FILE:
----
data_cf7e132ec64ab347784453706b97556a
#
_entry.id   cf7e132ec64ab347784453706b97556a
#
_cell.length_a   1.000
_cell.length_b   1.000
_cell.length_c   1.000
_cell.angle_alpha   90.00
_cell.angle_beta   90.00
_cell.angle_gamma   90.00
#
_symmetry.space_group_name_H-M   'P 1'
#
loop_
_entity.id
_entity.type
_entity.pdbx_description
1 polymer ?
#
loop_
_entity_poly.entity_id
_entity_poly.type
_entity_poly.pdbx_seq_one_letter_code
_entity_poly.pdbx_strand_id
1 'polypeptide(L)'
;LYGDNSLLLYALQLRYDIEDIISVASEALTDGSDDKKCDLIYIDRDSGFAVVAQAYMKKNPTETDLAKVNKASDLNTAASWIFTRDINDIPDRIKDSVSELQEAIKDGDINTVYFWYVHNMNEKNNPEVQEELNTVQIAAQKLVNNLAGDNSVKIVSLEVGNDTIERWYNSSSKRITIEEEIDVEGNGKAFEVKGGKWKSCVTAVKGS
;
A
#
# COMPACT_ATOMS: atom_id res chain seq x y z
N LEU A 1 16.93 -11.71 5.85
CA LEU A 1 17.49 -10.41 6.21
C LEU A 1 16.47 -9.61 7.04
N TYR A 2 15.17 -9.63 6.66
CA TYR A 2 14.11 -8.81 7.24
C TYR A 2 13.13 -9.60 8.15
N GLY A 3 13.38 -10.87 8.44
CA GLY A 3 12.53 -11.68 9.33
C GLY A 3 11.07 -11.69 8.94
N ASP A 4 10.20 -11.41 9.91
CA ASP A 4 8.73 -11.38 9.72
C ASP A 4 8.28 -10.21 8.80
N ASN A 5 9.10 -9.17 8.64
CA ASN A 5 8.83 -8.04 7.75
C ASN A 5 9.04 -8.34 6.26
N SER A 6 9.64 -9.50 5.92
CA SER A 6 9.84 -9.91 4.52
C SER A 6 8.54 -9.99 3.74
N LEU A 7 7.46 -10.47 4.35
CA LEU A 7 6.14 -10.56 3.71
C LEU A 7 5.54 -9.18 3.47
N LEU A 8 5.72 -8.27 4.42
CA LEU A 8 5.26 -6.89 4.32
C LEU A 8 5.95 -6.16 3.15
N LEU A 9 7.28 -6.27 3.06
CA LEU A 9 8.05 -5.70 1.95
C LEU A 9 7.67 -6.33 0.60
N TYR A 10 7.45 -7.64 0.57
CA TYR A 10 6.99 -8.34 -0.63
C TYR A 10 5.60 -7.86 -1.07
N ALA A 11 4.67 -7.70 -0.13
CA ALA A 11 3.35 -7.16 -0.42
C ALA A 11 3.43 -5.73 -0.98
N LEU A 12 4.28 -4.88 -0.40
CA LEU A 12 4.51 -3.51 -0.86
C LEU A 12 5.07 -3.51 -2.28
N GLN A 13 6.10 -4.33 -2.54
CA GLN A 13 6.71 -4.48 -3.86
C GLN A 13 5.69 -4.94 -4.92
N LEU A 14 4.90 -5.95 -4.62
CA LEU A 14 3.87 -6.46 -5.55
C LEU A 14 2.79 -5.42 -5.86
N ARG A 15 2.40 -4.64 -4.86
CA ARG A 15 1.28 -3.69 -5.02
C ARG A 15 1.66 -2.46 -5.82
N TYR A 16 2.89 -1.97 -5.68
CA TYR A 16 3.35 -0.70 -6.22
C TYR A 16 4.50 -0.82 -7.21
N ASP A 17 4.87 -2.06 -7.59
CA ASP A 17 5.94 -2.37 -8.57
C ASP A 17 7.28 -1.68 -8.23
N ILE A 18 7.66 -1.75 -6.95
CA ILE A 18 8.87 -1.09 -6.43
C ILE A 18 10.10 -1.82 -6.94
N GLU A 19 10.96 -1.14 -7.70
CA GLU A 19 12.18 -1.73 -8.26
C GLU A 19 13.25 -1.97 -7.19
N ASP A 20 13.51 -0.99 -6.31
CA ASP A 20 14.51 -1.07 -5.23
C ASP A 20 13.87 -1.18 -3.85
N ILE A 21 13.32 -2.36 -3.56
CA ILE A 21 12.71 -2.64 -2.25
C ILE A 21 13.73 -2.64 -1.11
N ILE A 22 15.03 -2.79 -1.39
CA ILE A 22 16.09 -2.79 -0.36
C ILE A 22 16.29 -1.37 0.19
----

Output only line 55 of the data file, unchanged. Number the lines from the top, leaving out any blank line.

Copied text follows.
N LEU A 9 7.28 -6.27 3.06